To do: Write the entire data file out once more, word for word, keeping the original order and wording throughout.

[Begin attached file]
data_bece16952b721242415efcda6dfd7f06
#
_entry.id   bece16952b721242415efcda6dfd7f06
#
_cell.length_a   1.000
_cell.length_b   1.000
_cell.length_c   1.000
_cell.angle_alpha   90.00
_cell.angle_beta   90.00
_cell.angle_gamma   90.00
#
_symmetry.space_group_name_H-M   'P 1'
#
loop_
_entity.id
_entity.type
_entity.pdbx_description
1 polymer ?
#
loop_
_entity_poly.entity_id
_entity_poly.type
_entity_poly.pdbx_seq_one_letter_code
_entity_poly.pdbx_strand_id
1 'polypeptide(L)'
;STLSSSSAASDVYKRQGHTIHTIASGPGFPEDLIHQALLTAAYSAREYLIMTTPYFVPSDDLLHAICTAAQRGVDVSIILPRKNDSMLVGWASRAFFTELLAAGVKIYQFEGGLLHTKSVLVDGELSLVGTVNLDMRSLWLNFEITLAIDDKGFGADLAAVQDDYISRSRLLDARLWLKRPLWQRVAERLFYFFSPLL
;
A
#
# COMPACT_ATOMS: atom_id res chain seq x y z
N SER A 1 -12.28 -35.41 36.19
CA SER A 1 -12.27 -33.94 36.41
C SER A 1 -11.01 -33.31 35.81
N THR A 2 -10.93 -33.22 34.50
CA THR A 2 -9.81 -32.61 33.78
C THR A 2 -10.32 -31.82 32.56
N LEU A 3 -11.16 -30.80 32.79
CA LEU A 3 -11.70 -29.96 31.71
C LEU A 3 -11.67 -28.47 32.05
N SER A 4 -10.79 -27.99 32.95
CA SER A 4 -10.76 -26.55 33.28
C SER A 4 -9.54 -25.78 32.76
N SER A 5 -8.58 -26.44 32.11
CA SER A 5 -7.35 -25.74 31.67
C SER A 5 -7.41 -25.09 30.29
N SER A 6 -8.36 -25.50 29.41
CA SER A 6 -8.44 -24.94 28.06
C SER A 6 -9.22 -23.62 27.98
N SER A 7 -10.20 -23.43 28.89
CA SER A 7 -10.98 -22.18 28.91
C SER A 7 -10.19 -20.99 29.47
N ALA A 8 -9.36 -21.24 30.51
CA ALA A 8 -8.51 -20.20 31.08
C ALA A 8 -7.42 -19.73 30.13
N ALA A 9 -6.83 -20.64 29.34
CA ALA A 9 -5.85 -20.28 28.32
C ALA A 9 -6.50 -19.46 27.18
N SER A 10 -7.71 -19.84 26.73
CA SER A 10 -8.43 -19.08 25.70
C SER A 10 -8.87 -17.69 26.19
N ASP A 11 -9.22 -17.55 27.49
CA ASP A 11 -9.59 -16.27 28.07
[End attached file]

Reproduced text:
data_bece16952b721242415efcda6dfd7f06
#
_entry.id   bece16952b721242415efcda6dfd7f06
#
_cell.length_a   1.000
_cell.length_b   1.000
_cell.length_c   1.000
_cell.angle_alpha   90.00
_cell.angle_beta   90.00
_cell.angle_gamma   90.00
#
_symmetry.space_group_name_H-M   'P 1'
#
loop_
_entity.id
_entity.type
_entity.pdbx_description
1 polymer ?
#
loop_
_entity_poly.entity_id
_entity_poly.type
_entity_poly.pdbx_seq_one_letter_code
_entity_poly.pdbx_strand_id
1 'polypeptide(L)'
;STLSSSSAASDVYKRQGHTIHTIASGPGFPEDLIHQALLTAAYSAREYLIMTTPYFVPSDDLLHAICTAAQRGVDVSIILPRKNDSMLVGWASRAFFTELLAAGVKIYQFEGGLLHTKSVLVDGELSLVGTVNLDMRSLWLNFEITLAIDDKGFGADLAAVQDDYISRSRLLDARLWLKRPLWQRVAERLFYFFSPLL
;
A
#
# COMPACT_ATOMS: atom_id res chain seq x y z
N SER A 1 -12.28 -35.41 36.19
CA SER A 1 -12.27 -33.94 36.41
C SER A 1 -11.01 -33.31 35.81
N THR A 2 -10.93 -33.22 34.50
CA THR A 2 -9.81 -32.61 33.78
C THR A 2 -10.32 -31.82 32.56
N LEU A 3 -11.16 -30.80 32.79
CA LEU A 3 -11.70 -29.96 31.71
C LEU A 3 -11.67 -28.47 32.05
N SER A 4 -10.79 -27.99 32.95
CA SER A 4 -10.76 -26.55 33.28
C SER A 4 -9.54 -25.78 32.76
N SER A 5 -8.58 -26.44 32.11
CA SER A 5 -7.35 -25.74 31.67
C SER A 5 -7.41 -25.09 30.29
N SER A 6 -8.36 -25.50 29.41
CA SER A 6 -8.44 -24.94 28.06
C SER A 6 -9.22 -23.62 27.98
N SER A 7 -10.20 -23.43 28.89
CA SER A 7 -10.98 -22.18 28.91
C SER A 7 -10.19 -20.99 29.47
N ALA A 8 -9.36 -21.24 30.51
CA ALA A 8 -8.51 -20.20 31.08
C ALA A 8 -7.42 -19.73 30.13
N ALA A 9 -6.83 -20.64 29.34
CA ALA A 9 -5.85 -20.28 28.32
C ALA A 9 -6.50 -19.46 27.18
N SER A 10 -7.71 -19.84 26.73
CA SER A 10 -8.43 -19.08 25.70
C SER A 10 -8.87 -17.69 26.19
N ASP A 11 -9.22 -17.55 27.49
CA ASP A 11 -9.59 -16.27 28.07